Americans call GeorgeWashington "the father of our country."
Most people know himbest as the first president of the
In his private life, Washingtonowned a large whiskey distillery and thousands ofacres of land. He operated a large and successful farm. When the RevolutionaryWar was over, General Washington wanted to go home to his Virginiaestate, called Mount Vernon.
Joseph Ellis is ahistorian and prize-winning author who wrote a book called "HisExcellency: George Washington."
"He didn't wantto be president. No president in American history did not want to be presidentmore than George Washington."
But other leadersasked him to become the first president under the Constitution. Every electorvoted for him. Washingtonaccepted the job as his duty.
Washington as president
When GeorgeWashington was sworn in as president in 1789, the idea of a truly united stateswas still just an idea. Americans were unconnected social, economic and ethnicgroups. For example, a quarter of the people in the state of Pennsylvania spoke only German. The newpresident would have to establish a social and political union under theConstitution.
But the Constitutiondid not say in detail how the president could do that. Doug Bradburn, foundingdirector of the Washington Library at Mount Vernon, says George Washington invented the job ofpresident.
"I think thatwhat people don't estimate in their scale of judging his skill as a politicalfigure is just how fragile the country was, that the chances it would evensurvive were probably very, very slim."
Mr. Bradburn saysPresident Washington set many important precedents for all the presidents who followedhim. First, he was not just a figurehead but a decision maker.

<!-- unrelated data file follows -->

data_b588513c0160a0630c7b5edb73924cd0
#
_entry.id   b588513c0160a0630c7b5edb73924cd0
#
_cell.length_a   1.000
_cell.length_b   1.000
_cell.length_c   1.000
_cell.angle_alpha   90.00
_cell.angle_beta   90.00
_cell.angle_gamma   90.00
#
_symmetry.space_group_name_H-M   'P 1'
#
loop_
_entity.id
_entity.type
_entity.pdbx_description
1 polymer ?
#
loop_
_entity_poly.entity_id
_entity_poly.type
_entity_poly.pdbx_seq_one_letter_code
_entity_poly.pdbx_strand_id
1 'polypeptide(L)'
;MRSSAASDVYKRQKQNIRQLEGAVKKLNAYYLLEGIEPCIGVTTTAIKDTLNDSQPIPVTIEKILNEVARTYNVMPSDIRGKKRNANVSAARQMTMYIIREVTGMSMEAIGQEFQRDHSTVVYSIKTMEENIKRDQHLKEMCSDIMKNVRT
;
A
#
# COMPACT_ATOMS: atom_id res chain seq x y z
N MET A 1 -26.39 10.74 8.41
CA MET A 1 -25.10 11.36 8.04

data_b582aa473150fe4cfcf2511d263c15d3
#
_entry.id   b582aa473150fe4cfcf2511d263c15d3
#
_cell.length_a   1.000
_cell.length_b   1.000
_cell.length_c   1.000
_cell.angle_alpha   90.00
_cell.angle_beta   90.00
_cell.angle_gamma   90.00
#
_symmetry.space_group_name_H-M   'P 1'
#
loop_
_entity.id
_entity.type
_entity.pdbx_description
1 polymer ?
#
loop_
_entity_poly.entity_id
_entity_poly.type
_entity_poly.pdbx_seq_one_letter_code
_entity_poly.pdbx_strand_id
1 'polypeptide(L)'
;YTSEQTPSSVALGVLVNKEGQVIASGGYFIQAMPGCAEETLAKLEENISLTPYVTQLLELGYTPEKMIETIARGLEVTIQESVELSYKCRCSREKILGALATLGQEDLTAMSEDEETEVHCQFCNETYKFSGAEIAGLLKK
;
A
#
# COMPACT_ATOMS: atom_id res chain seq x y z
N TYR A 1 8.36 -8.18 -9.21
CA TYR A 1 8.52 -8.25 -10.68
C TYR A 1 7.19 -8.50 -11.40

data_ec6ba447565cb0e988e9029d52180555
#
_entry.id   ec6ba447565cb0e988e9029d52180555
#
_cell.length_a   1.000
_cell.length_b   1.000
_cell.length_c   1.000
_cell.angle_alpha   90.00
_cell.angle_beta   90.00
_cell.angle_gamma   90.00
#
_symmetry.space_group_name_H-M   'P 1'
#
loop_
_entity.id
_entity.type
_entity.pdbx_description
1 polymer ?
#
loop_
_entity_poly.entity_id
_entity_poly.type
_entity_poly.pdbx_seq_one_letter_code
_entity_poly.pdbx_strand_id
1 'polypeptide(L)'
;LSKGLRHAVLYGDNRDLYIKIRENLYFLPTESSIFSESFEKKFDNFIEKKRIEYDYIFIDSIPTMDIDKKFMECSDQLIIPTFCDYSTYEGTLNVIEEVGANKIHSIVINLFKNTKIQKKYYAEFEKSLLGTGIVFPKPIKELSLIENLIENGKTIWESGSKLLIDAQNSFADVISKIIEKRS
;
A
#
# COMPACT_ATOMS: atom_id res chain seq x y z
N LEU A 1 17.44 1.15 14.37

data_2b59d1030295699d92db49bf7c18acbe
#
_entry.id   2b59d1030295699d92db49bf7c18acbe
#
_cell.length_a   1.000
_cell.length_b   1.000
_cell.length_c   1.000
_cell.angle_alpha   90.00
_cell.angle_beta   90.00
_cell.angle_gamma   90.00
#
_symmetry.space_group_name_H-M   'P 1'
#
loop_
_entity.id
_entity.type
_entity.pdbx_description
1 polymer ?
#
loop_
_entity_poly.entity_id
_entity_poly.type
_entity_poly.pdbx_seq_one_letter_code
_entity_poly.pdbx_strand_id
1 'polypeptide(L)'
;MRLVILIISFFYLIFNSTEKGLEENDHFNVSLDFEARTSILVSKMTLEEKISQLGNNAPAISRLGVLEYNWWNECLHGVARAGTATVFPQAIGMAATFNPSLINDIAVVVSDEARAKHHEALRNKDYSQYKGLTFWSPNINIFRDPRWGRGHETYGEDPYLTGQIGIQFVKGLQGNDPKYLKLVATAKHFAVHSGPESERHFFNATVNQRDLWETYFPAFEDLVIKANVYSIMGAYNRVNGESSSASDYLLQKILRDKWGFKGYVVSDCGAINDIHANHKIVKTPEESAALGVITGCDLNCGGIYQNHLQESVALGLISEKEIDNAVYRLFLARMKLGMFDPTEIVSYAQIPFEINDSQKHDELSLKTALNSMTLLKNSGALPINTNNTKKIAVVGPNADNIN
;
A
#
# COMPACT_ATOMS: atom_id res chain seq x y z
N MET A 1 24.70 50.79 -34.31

He established agroup of advisors, the cabinet. They became a very important part of thepresidency, or executive branch. Washingtonchose strong people to lead the departments. Sometimes those cabinet membersdisagreed strongly, but Washingtonmanaged them well.
President Washingtonalso established the nation's official currency and the Department of ForeignAffairs, now called the State Department. He created a six-member SupremeCourt.
And, Washington said thepresident should set foreign policy. That responsibility was not clear in theConstitution.
Mr. Bradburn says Washington took his jobvery seriously and always used the Constitution as his guide.
"He wasn't justtrying to establish an office and then figure out a way to justify it, he wastrying to work with his Constitution."
As president, GeorgeWashington travelled around the country. In Rhode Island,he wrote to the Hebrew Congregation at Truro.The letter spoke eloquently about the rights of Jews. Mr. Bradburnsays this letter is "tremendously significant." Supporting the Jewsand their religion was a revolutionary act of acceptance for its time.
Washington as a young man
George Washington was born in 1732 in Virginia.His father died when George was 11 years old. As a boy, he learned reading,writing and math. Then he worked as a land surveyor in western Virginia.
In his twenties, hebecame a British Army officer. George Washington fought in the French andIndian War.
Mr. Ellis points outthat Washington did not have a formal orcollege education like many other early
"But in somesense, Adams goes to Harvard, and Jefferson goes to William and Mary and Washington goes towar."
Mr. Ellis says thefirst president was "a realist." At the same time, he was a"very passionate man" with "extremely strong emotions." Hewas known to get angry, but he only showed his temper to a few people.
Washington not only acted likea great leader – he looked like one. George Washington stood about 1.9 meterstall. He was a head taller than the average man of his time.
He was very strong,and very graceful. He was known as one of the besthorseback riders and best dancers in Virginia.
But he had a problem:bad teeth.
Unlike his wife,Martha, who was known for her lovely smile, George Washington began losing histeeth in his twenties. When he was sworn in as president, he had only one toothleft.